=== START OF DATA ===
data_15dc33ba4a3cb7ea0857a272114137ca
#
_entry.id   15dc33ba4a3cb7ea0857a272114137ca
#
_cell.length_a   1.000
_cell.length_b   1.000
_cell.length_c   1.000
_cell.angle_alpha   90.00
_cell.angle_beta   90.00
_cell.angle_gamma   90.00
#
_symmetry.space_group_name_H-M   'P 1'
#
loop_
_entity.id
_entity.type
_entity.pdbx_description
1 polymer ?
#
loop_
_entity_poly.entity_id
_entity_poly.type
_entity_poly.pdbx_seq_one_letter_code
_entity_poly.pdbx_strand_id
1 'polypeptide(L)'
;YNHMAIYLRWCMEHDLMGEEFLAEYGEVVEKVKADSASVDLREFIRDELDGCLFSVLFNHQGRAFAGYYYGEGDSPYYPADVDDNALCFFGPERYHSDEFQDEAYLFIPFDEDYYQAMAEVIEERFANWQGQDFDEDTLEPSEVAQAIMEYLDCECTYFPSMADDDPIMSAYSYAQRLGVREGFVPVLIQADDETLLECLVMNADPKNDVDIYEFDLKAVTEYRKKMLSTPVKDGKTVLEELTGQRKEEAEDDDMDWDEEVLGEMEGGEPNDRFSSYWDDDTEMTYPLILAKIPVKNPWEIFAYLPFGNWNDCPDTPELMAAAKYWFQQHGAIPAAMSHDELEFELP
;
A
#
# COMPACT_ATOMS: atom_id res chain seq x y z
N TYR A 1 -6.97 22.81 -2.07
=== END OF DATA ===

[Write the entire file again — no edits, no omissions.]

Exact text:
data_15dc33ba4a3cb7ea0857a272114137ca
#
_entry.id   15dc33ba4a3cb7ea0857a272114137ca
#
_cell.length_a   1.000
_cell.length_b   1.000
_cell.length_c   1.000
_cell.angle_alpha   90.00
_cell.angle_beta   90.00
_cell.angle_gamma   90.00
#
_symmetry.space_group_name_H-M   'P 1'
#
loop_
_entity.id
_entity.type
_entity.pdbx_description
1 polymer ?
#
loop_
_entity_poly.entity_id
_entity_poly.type
_entity_poly.pdbx_seq_one_letter_code
_entity_poly.pdbx_strand_id
1 'polypeptide(L)'
;YNHMAIYLRWCMEHDLMGEEFLAEYGEVVEKVKADSASVDLREFIRDELDGCLFSVLFNHQGRAFAGYYYGEGDSPYYPADVDDNALCFFGPERYHSDEFQDEAYLFIPFDEDYYQAMAEVIEERFANWQGQDFDEDTLEPSEVAQAIMEYLDCECTYFPSMADDDPIMSAYSYAQRLGVREGFVPVLIQADDETLLECLVMNADPKNDVDIYEFDLKAVTEYRKKMLSTPVKDGKTVLEELTGQRKEEAEDDDMDWDEEVLGEMEGGEPNDRFSSYWDDDTEMTYPLILAKIPVKNPWEIFAYLPFGNWNDCPDTPELMAAAKYWFQQHGAIPAAMSHDELEFELP
;
A
#
# COMPACT_ATOMS: atom_id res chain seq x y z
N TYR A 1 -6.97 22.81 -2.07